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Wednesday December 3, 2008 10:55 pm

Javier Vazquez Traded to Braves

Vazquez to Bravos

Javier Vazquez was traded from the Chicago White Sox to the Atlanta Braves today and the balance of power shifted in the National League East.

Okay, nothing quite so impressive happened. And the reports differ on who the Braves gave up - was it Tyler Flowers, the brawny powerful catcher with great on-base ability that was the cornerstone of the deal? Or was it Jo-Jo Reyes, the mercurial lefty with poor results so far in the major leagues? The reports agree that speedy infielder Brent Lillibridge is in the deal either way, but Lillibridge doesn’t sting too much, as he’s struggled to reclaim his former top prospect status since hitting the high minors. And the remaining players will surely be long-shots from the low minors.

In order to really get at whether or not this trade was worth it, let’s assume the more expensive trade, the one with Flowers, is the real trade. Was it worth giving up a top offensive catcher prospect for two years of Javier Vazquez?

Read More | Atlanta Journal and Constitution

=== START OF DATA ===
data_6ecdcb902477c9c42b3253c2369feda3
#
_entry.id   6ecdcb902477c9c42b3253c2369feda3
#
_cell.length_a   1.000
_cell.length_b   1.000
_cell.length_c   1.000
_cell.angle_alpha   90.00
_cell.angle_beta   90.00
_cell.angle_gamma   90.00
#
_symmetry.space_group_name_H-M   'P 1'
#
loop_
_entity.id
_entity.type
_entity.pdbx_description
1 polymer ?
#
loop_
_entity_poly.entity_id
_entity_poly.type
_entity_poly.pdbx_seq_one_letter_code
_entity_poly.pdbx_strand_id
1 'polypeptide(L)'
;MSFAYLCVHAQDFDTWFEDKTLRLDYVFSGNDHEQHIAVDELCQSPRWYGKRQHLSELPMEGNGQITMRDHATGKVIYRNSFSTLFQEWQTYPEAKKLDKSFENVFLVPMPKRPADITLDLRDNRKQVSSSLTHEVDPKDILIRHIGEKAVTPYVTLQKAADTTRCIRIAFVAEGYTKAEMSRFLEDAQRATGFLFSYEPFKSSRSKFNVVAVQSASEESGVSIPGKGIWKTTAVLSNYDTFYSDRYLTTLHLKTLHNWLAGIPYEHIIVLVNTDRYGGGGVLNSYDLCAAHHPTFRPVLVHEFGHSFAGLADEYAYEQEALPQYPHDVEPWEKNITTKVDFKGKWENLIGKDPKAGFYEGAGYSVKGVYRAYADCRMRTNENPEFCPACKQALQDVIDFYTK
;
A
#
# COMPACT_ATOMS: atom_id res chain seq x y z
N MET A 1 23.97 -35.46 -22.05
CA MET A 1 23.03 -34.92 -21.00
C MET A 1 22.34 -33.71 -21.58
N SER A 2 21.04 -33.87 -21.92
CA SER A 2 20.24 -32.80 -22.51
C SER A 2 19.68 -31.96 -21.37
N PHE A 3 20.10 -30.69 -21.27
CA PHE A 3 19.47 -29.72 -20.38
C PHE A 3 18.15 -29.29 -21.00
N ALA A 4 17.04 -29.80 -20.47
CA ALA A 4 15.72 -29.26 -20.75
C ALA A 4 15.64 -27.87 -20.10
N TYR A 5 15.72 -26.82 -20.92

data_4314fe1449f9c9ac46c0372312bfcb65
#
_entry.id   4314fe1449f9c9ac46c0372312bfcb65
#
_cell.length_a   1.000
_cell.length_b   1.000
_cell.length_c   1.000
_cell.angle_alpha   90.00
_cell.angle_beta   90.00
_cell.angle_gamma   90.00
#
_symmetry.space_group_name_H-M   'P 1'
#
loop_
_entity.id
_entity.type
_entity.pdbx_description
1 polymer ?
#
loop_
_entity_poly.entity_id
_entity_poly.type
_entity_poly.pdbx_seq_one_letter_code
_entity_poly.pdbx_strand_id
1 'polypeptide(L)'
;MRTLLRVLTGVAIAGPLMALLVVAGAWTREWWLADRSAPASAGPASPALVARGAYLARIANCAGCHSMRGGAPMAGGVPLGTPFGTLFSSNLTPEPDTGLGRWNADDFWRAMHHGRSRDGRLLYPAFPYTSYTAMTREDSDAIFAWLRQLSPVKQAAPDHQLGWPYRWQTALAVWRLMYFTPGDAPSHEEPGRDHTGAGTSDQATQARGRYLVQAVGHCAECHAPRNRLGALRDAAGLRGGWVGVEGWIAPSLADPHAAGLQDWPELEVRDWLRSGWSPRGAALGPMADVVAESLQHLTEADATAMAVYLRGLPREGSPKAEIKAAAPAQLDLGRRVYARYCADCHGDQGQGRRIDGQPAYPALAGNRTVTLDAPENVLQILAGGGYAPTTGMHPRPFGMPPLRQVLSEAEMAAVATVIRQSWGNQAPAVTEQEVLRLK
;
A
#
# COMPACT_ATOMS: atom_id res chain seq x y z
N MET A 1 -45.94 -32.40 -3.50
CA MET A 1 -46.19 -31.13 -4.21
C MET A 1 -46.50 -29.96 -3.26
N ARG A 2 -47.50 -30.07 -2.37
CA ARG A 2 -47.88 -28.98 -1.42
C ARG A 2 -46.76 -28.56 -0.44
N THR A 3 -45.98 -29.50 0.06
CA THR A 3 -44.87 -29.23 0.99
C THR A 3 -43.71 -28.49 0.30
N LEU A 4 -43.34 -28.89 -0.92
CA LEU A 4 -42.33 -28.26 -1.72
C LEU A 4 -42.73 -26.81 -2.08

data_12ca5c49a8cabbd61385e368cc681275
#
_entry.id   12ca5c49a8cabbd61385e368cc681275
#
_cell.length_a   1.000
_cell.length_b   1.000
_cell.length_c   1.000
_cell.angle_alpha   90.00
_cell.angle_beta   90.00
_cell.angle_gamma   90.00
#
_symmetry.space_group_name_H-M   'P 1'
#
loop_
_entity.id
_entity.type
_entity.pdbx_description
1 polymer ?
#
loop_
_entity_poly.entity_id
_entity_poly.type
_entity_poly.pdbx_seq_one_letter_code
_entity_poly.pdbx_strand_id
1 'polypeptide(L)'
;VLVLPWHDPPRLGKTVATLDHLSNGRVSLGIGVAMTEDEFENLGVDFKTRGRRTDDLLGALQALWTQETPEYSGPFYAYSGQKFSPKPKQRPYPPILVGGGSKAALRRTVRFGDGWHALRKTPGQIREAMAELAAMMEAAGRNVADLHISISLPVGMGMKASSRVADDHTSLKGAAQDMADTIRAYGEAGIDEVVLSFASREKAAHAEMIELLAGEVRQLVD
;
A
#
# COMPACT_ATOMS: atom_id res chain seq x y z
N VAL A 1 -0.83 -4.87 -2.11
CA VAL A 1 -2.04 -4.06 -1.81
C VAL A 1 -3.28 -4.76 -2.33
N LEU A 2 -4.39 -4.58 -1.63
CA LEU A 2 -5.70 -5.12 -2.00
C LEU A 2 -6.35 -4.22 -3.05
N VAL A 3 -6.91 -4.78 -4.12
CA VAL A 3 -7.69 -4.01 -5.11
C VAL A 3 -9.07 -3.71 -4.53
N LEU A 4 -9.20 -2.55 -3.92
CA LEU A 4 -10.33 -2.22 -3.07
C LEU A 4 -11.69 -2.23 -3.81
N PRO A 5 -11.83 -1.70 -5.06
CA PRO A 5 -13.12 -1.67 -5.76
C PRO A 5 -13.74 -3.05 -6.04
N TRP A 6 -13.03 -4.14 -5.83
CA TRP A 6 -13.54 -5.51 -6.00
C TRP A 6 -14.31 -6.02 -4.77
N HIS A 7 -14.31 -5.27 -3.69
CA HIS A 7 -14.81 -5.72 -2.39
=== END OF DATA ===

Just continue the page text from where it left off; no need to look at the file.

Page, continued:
Yes, yes it was.

For one, Brian McCann is the Braves catcher of the near future. Flowers wasn’t going to take that mantle, and his defense wasn’t really good enough at first base in order to step in front of Freddie Freeman, the Braves’ first baseman of the future. So Flowers is a great chip to use in a trade, and not a real building block.

So why use that chip to get Vazquez and not Jake Peavy? For one, Peavy would have cost more. Yunel Escobar and some pitching prospects would probably have been included. In this trade, it was basically just Flowers for Vazquez, with some peripherals.

And don’t tell me Vazquez is not a big-game pitcher. Of course, that is Ozzie Guillen’s oft-stated opinion, and the reason why Vazquez had to leave Chicago, but this is a pitcher that is rock-solid. He has a 3.89 ERA and 1.19 WHIP in 55 September starts. Where none of those starts big games? This is a 32-year old who has not only pitched 200+ innings the last four seasons, he’s pitched well in those innings. He’s topped 184 Ks in all four of those seasons, and had less than 61 BBs in all four seasons. A 3-to-1 strikeout ratio, and an ERA that hovers between the league average and better - and all of this in the Big Boy League.

Vazquez will be a solid number two in the NL East, where he won’t have to face those AL offenses any more. He’ll probably pitch over 190 innings, strike out more than 180 batters, and walk less than 60 batters. That’ll give him a sub-four ERA and a sub 1.25 WHIP in the National League.

And pitching production like that is worth a top prospect these days, especially when it only costs you $11 million a year for the next two years.

If the A.J. Burnett to the Braves rumors are true, Burnett and Vazquez make a good duo at the top, too.

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